145 Main Street

On this day (October 10) in the year 1851, William Pratt submitted the following letter to “The Photographic Art-Journal” (New York) Vol. 2,

No. 4 (October 1851) pp. 235-236. The article is accompanied by a wood

engraving of the exterior of Pratt’s “Virginia Sky-Light Daguerrean


– – – – – – – –


RICHMOND, October 10th, 1851

MR. H. H. SNELLING:–Dear Sir:–

I at length have found a few moments to devote to you, and I assure you

that it is at the earliest period, as you may be sure the cares of so

extensive an establishment as ours, after three months absence,

preclude the possibility of giving much time to any other purpose.

You already have published a description of the interior of our

establishment, and I will now give the best I can of its outside, but

the illustration itself affords almost all that could be desired. The

object was to obtain as much beauty as possible, consistent with

utility, and to make the alterations without disturbing the original

building more than I could avoid. The immense bay window which forms

the principal ornament in front, is eight feet wide by about 16 feet in

height, and in combination with the gothic screen work above, also

filled with glass, forms our operating light, which is about thirty

feet from the floor of the room and runs back about ten feet. This

window projects two feet into the street, and forms a conspicuous

object in connection with the parapet above from nearly every part of

the city. The entire front has been remodelled and painted so as to

present the hall-like appearance which the illustration portrays, and

as it forms the centre of the finest row of buildings in Richmond, we

think that we have obtained the objects most to be desired in a

Daguerrean establishment, viz.: Publicity, an immense northern window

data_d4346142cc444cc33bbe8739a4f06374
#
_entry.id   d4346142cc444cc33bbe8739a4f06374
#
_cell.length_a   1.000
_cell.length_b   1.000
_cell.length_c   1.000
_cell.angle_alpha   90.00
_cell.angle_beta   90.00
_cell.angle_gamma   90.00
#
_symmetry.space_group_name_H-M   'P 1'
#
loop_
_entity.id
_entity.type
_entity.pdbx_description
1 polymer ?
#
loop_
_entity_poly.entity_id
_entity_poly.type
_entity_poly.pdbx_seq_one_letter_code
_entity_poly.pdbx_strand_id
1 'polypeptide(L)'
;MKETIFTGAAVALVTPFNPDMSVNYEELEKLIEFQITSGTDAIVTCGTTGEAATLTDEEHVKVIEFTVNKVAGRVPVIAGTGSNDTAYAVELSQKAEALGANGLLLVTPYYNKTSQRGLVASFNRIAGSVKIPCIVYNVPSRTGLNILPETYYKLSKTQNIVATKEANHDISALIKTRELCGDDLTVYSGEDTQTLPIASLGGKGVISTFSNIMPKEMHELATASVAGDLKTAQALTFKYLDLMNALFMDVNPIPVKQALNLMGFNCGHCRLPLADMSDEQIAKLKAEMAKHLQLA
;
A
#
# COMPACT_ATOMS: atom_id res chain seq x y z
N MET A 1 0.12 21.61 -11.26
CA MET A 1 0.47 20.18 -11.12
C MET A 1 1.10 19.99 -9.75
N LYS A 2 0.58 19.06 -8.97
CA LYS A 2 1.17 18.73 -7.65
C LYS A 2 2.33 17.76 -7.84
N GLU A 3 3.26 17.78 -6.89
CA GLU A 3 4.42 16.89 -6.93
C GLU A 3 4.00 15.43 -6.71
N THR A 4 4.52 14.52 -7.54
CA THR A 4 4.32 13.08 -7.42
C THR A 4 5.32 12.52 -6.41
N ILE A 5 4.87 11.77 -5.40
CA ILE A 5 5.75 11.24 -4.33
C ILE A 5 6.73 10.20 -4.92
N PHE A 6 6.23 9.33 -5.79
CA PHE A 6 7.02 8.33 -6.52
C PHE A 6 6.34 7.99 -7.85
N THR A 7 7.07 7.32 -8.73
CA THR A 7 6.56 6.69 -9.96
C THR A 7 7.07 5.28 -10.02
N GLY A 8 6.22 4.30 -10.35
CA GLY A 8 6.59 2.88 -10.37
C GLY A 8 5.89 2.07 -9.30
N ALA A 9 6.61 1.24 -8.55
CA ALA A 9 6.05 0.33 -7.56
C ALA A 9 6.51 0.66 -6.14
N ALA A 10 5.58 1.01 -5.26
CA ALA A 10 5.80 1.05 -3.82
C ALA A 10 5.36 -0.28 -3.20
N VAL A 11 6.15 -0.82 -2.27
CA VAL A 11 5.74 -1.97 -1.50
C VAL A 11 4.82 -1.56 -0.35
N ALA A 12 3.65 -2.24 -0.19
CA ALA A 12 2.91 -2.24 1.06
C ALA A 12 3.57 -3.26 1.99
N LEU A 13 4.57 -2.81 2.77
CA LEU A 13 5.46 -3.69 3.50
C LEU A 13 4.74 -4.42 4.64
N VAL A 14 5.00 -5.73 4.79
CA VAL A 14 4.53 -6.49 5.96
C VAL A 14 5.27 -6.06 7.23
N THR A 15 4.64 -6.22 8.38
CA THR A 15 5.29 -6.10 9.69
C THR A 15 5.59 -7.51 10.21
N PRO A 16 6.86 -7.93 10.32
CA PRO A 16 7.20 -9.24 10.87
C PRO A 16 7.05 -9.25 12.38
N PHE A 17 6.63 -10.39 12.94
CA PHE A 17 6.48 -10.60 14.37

in combination with a sky-light, a fine operating room in the third-

story, surrounded with the necessary offices for cleaning, buffing,

&c., and a show room, which in all my travels I have not yet seen

surpassed except in point of size.

I would take the opportunity here to mention that no attention has

been paid to either convenience or beauty of arrangement in the

European galleries. I visited nearly all in England and in Paris, and

found them, generally speaking, below mediocrity. Their pictures, too,

were so inferior to those of American, with two exceptions, (Thomson

and Mayall, both formerly of Philadelphia,) as to occasion no surprise

at the great want of popularity of the daguerreotype in England. Their

great object seems to be to disguise it by colors, varnished, &c, and

to produce instead an inferior specimen of miniature painting; true,

some of the French have, by the exquisite pencil of their finest

artists, produced pictures which both astonish and delight, but these

alas! are, from their very nature, (viz.: being worked up with gum

colors,) liable to turn of a rusty hue, which destroys their beauty,

and leaves them with the aspect of a faded engraving after being

exposed in a shop window. Mr. Beard claims to have discovered a method

by which these difficulties are obviated, but unless I am much

deceived, it is the same as that practised by me, and of which I have

specimens four years old. For the information of your readers will

detail it.

After your picture is gilded and dry, pour over it quickly and

steadily, a thin solution of bright copal varnish, and let it drain off

either in the sun or before a gentle fire–a stove is best; when

perfectly hard, which it will be in the course of a day, color it as

usual with dry colors. An exposure to the gentle heat of a spirit lamp

will cause them to sink in and become permanent, thus giving all the

effect of enamel. After this is completed you may coat it over with

varnish, until you get sufficient to rub down, and you will obtain an

imperishable enamelled daguerreotype.

This has probably been tried by more than one besides Mr. Beard, and

only proves that “there is nothing new under the sun,” in coloring

daguerreotypes, at least, for where such a host of operators are

engaged, the probability is, that nearly everything has been attempted

of this kind that afforded any chance of success.

Very respectfully yours,



Posted for your enjoyment. Gary W. Ewer




1 Response to “145 Main Street”

  1. 1 O3
    March 11, 2009 at 11:24 am

    This photo is wrong, Jeff R. fom the VHS told me they changed the steet address’s and the 100 block was in the bottom way back when. I’m still looking for image of Pratt Studio….

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1984 Computer portrait from State Fair

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